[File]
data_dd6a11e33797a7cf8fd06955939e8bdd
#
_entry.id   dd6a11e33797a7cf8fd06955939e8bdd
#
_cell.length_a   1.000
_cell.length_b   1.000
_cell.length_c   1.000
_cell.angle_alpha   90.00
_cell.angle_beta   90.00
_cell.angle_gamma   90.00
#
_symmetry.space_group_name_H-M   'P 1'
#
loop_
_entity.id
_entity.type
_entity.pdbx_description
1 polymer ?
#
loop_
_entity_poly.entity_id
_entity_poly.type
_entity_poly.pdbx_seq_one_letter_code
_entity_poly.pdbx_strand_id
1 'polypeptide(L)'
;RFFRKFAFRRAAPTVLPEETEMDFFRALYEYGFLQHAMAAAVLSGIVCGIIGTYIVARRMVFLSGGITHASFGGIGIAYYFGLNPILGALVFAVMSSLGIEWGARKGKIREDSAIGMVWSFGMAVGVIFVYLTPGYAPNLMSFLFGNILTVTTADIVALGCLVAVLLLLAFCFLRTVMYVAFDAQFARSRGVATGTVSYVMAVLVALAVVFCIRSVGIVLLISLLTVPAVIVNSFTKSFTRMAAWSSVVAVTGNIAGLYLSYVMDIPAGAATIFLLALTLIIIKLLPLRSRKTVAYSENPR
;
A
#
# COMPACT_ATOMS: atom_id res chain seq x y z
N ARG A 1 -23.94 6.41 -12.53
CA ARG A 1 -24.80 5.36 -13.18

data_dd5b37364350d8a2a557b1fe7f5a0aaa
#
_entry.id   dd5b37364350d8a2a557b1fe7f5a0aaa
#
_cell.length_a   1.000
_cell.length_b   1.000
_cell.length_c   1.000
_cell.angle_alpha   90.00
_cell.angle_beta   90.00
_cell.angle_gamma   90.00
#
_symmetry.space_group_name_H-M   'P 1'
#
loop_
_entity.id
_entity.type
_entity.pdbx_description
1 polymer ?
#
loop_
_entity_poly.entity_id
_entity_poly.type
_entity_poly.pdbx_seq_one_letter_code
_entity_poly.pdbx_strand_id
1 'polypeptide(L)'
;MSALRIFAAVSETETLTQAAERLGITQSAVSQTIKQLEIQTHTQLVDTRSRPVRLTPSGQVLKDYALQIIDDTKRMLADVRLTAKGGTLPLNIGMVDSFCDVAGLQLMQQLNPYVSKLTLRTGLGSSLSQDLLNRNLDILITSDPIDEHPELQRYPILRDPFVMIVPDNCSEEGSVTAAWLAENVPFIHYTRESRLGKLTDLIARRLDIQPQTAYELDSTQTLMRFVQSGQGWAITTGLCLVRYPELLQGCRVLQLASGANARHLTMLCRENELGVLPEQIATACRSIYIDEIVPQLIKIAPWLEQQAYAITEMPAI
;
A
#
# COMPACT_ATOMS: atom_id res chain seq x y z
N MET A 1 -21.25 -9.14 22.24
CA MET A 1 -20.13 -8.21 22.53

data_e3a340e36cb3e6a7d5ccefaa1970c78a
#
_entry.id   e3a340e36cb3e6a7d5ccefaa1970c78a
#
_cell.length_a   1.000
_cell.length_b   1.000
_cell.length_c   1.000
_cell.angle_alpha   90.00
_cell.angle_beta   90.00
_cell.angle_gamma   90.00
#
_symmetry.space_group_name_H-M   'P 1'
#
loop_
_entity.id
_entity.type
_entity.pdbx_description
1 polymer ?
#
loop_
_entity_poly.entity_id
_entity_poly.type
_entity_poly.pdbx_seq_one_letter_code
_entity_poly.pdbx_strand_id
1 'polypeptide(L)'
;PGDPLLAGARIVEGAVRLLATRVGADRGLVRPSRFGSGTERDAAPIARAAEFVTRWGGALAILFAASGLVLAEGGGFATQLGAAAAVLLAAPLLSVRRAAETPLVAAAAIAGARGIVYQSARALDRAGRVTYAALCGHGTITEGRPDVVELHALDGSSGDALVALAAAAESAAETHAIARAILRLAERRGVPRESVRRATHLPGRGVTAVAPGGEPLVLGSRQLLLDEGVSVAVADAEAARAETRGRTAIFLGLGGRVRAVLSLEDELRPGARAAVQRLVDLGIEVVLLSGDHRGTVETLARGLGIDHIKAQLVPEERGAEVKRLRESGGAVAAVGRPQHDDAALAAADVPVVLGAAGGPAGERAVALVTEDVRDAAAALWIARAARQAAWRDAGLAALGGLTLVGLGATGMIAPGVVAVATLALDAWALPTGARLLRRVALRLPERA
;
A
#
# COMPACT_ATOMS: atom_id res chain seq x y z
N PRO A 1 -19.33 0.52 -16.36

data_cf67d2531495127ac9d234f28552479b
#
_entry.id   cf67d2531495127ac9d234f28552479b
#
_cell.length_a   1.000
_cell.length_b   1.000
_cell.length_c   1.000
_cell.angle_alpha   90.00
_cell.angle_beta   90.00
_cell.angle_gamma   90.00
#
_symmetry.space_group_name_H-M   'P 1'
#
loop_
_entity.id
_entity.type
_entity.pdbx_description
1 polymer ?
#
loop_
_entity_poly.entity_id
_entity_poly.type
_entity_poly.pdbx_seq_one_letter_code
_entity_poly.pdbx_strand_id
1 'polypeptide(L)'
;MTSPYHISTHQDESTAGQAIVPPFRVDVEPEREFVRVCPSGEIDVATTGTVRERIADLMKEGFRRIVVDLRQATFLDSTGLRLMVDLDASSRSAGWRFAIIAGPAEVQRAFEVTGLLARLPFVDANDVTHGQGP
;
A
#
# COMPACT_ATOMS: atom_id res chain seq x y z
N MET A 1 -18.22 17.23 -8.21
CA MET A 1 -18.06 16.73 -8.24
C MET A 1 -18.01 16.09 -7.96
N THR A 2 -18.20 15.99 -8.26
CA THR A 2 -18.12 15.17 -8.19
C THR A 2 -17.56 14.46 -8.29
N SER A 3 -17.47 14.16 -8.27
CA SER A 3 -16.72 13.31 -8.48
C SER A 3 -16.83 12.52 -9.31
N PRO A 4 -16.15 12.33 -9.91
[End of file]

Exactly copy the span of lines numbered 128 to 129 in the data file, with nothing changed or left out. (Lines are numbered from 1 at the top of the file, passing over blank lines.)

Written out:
C MET A 1 -18.01 16.09 -7.96
N THR A 2 -18.20 15.99 -8.26